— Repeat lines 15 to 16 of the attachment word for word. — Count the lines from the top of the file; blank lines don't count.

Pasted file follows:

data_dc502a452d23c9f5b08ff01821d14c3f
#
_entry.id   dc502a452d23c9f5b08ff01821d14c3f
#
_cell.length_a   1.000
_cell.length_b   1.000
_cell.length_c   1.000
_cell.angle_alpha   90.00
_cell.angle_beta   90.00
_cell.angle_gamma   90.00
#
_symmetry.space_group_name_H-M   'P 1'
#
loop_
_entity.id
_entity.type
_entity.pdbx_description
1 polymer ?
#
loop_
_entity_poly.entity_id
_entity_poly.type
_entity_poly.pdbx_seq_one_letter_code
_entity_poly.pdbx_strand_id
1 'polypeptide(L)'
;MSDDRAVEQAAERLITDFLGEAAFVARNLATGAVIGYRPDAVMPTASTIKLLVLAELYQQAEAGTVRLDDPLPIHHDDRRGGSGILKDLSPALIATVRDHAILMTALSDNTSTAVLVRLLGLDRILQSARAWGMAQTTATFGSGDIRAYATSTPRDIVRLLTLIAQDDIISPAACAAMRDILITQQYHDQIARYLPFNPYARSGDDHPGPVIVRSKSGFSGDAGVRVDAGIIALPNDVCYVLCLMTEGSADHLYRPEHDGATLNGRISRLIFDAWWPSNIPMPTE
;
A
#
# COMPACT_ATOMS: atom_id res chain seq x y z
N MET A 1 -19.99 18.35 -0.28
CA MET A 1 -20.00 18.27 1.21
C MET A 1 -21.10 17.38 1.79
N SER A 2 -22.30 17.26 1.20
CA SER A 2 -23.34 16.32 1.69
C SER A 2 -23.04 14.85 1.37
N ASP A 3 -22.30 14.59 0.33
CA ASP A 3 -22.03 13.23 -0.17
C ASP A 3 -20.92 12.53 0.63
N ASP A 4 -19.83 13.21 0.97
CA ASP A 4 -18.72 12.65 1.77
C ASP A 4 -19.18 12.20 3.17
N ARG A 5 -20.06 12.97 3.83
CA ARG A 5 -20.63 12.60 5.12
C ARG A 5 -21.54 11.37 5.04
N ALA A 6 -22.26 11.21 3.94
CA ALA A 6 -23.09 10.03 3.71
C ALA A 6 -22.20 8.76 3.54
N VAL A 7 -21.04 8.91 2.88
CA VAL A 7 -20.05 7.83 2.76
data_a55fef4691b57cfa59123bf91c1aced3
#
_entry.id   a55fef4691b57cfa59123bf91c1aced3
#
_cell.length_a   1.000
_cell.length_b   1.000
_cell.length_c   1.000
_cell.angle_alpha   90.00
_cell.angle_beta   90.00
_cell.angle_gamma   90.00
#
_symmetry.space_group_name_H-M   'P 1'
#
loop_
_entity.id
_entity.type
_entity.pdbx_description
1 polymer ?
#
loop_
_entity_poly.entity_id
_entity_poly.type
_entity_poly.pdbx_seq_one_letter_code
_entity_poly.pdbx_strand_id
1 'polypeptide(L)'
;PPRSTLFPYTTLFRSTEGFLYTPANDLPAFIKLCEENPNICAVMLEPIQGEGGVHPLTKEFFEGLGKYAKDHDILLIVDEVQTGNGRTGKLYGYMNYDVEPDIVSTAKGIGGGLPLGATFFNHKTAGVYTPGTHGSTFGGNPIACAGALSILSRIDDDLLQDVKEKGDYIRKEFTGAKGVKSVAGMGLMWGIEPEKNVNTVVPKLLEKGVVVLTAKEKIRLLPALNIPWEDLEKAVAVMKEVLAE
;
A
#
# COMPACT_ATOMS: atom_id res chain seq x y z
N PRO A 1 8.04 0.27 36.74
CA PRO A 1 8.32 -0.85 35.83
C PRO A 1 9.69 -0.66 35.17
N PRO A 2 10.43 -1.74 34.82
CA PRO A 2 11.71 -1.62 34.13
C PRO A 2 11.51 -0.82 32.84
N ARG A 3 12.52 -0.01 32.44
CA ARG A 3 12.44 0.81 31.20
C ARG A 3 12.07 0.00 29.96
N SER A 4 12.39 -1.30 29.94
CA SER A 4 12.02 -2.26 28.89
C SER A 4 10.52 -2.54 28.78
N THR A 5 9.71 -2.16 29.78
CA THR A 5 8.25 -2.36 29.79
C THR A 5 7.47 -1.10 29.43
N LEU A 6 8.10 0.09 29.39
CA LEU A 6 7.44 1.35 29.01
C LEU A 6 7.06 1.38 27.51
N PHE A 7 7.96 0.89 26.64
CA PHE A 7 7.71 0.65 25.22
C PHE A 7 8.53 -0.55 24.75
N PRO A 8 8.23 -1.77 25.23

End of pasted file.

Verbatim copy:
_entity.id
_entity.type